The following is an example of the information on the chart:
|Chuck Smith||CC||CC||CC||RR||RR||RR||RR||RR||No Need|
|Ken Johnson||CC||CC||RR||RR||No Need||No Need||RR||RR||RR|
|Dave Jones||No Need||BW||BW||BW||BW||BW||BW||No Need||No Need|
|Motels: CC - City Center, Prineville|
|RR - Rustlers Roost,, Prineville|
|BW - Best Western, Prineville|
3. Security: - For this incident, the Security associated with our facilities was the responsibility of Logistics. We used Forest Protection Officers for this security.
Security needs were at the ICP and the Ochoco Ranger Station (ORS) Staging Area. Besides the Ochoco Ranger Station and Compound, there are 12 residences and 3 bunkhouses. Security was requested at the station due to the significant risk posed by traffic to and from the incident.
Shifts for the FPO's were as follows:
ICP - Day Shift - None
Night Shift - 2 FPO's - 7:00 pm to 7:00 am
ORS - Day Shift - 2 FPO's - 6:00 am to 7:00 pm
Night Shift - 2 FPO's - 6:00 pm to 7:00 am
Shifts at the Ochoco Ranger Station overlapped and included 1/2 hour travel time to and from the station.
There were no major security problems involved with this incident
The following list of equipment was placed in service to support the Rainbow Family Gathering Incident Command Post (ICP). Due to this complexity, it is imperative that the team include a skilled radio technician.
18 Telephone lines
2 Fax machines
3 N.I.F.C. Command repeaters
14 Data General Terminals
1 Data General Printer
2 Multi line dispatch consoles
3 Laptop personnel computers with printers
The telephone system totaled 18 telephone lines as follows:
- Two of them were used for fax machines.
- A single line was used to provide Data General connectivity.
- A single line was used to connect into the internet and IBM system.
- Six lines were connected to a PABX system to establish 16 extension phones placed throughout the school.
- Two lines were dedicated to the dispatchers for NCIC inquires.
- Two lines were used by the Public Affairs Office.
- The remaining four lines were assigned to the cooperators (i.e. Oregon State Police).
A total of 14 Data General terminals, 1 DG printer and 3 laptops where used at ICP. The laptops where used to connect into the Internet, prepare the required ICS forms and fax needed documents.
The radio and dispatch systems consisted of three repeaters. Two command repeaters were linked together for LEO operations. One was located near the Gathering and the other in town. A third command repeater was assigned to Logistics and located near the Gathering.
In the dispatch center, two multi-line consoles where set up to communicate and monitor our LEO's and cooperators. We had radio access to the Crook County Sheriff's Office, the Oregon State Police project channel and the Big Summit
Ranger District frequency. Six dispatchers where assigned and we operated 24 hours a day for the duration of the gathering. Dispatcher's responsibilities not only included working the consoles, but also included directing incoming telephone calls to the appropriate person at ICP or taking messages when needed.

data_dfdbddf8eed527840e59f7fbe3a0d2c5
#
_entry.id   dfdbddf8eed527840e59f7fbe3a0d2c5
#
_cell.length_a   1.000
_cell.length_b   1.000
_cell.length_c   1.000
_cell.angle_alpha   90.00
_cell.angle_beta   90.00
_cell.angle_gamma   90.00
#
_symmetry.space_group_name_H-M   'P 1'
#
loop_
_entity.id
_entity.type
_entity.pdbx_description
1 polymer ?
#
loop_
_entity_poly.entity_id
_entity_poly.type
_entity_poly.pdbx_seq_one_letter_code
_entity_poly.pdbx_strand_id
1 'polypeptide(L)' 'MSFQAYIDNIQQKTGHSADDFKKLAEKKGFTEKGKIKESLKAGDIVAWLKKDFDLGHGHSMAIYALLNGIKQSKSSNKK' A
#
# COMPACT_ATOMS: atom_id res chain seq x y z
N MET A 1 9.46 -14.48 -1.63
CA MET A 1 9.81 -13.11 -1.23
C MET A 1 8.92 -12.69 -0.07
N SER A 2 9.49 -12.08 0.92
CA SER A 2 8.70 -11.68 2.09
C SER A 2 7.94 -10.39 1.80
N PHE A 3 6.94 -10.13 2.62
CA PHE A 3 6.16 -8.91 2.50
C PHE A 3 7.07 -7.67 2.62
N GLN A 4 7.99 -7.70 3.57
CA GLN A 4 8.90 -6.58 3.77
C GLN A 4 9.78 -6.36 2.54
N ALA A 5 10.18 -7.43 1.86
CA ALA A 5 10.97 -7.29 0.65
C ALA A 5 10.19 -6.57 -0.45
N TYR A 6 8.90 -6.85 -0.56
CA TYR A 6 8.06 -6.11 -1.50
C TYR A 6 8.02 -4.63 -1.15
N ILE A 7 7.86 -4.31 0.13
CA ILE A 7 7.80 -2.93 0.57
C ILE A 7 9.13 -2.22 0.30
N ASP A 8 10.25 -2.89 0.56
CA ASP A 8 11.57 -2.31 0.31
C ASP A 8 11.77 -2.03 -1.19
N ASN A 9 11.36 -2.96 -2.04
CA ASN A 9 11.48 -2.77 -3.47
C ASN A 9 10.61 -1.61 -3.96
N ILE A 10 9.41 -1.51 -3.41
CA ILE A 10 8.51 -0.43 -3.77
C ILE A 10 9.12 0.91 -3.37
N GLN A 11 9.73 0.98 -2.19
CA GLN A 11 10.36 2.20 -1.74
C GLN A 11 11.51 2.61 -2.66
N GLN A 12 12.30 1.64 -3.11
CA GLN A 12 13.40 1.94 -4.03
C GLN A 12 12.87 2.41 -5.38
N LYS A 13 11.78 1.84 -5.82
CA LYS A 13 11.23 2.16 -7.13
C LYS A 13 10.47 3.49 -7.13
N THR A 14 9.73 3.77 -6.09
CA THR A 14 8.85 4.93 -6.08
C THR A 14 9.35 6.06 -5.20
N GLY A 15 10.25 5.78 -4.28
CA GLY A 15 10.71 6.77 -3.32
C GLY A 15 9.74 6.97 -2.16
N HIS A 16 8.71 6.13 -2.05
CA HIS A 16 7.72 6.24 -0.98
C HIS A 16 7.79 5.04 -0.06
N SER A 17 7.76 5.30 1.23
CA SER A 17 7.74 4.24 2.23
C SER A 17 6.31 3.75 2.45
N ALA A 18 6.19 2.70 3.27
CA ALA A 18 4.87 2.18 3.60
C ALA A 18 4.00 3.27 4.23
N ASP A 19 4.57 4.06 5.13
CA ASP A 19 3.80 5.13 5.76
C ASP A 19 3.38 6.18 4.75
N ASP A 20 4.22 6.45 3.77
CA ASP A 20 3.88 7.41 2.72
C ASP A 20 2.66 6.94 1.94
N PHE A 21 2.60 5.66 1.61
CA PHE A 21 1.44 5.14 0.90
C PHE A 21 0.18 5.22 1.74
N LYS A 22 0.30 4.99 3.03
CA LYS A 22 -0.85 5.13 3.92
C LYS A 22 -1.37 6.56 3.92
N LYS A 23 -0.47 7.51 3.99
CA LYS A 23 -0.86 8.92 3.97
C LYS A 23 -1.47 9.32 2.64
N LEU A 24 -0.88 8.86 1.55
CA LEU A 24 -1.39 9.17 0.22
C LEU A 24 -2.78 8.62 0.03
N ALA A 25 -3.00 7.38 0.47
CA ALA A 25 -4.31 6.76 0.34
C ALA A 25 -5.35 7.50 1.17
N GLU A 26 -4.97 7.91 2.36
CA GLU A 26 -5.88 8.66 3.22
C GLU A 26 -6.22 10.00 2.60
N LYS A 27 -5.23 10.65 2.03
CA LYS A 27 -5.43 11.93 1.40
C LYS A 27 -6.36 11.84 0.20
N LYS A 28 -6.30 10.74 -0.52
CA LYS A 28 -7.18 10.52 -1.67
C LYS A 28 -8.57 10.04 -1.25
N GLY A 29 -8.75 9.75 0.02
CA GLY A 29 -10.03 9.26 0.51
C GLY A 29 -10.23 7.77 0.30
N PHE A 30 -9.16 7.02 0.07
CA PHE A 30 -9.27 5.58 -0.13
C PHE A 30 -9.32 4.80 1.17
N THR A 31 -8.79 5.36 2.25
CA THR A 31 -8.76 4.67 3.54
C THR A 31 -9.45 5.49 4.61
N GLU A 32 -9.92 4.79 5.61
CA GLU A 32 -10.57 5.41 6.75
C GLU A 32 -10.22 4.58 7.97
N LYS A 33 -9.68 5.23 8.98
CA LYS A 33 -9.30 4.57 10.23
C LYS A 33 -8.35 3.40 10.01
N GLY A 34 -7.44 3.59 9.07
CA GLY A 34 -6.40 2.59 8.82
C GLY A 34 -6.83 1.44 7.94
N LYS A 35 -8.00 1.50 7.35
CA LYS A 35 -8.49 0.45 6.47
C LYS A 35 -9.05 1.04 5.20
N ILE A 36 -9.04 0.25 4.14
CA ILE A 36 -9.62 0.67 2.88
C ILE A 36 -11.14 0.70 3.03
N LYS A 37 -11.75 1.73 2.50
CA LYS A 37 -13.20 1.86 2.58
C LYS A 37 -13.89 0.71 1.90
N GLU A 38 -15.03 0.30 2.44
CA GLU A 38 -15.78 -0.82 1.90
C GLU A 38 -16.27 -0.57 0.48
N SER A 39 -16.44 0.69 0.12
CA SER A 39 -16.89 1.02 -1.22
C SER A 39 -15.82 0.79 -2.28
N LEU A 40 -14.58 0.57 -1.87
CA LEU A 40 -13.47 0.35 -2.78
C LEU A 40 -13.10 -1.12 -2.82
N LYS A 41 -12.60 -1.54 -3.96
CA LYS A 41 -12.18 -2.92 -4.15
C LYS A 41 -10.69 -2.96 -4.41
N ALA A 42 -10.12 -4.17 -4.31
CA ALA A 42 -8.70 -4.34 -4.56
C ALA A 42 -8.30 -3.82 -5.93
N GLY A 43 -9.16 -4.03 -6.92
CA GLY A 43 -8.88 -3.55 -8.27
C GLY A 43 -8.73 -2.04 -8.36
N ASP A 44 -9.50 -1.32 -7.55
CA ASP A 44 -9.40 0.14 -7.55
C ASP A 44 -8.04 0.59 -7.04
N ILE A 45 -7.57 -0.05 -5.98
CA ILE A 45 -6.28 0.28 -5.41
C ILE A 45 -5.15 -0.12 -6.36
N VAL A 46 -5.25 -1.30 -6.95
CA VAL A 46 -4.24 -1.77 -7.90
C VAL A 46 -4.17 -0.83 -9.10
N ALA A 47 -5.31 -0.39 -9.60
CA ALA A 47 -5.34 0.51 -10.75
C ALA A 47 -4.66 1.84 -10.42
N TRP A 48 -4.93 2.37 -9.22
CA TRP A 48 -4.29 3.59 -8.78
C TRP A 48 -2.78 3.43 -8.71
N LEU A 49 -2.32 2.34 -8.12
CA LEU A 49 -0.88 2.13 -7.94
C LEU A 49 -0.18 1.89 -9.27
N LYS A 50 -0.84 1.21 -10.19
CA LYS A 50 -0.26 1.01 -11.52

The dispatch office used the following procedure: Forest Service Law Enforcement Officer's (LEO's) who required information on a suspecious vehicle or person, would contact ICP and provide a license plate number or the person's name. Once given the information, the dispatchers would contact the County 911 center and relay that information so it could be input into the LEDS system. In most cases we would receive a response immediately. At other times, depending on how busy the County was, they would either call us back or fax the information to ICP. Once received by dispatch, the LEO in the field was contacted and provided a status on the vehicle or individual. The dispatchers kept a written log of all radio calls, plus entered them into a computer aided dispatch reporting system (CAD) when possible. When radio traffic became intense they would only keep the hand written log and make entrys on the CAD system during lulls in traffic. _
For the most part the dispatchers performed admiralty, considering only two had previous law enforcement dispatching experience. Having to learn a new CAD system while dispatching did create some delays for our LEO's in the field. The CAD system usually required the attention of a single dispatcher during the entire Gathering. The reports generated at the end of each day provided a good indication of what type of incidents were happening in the field, but the daily log of the LEO's could also provide that information. It would be my recommendation to place a digital recording tape on the radio systems. This way you get ICP radio traffic as well as all the other traffic on that frequency for the incident.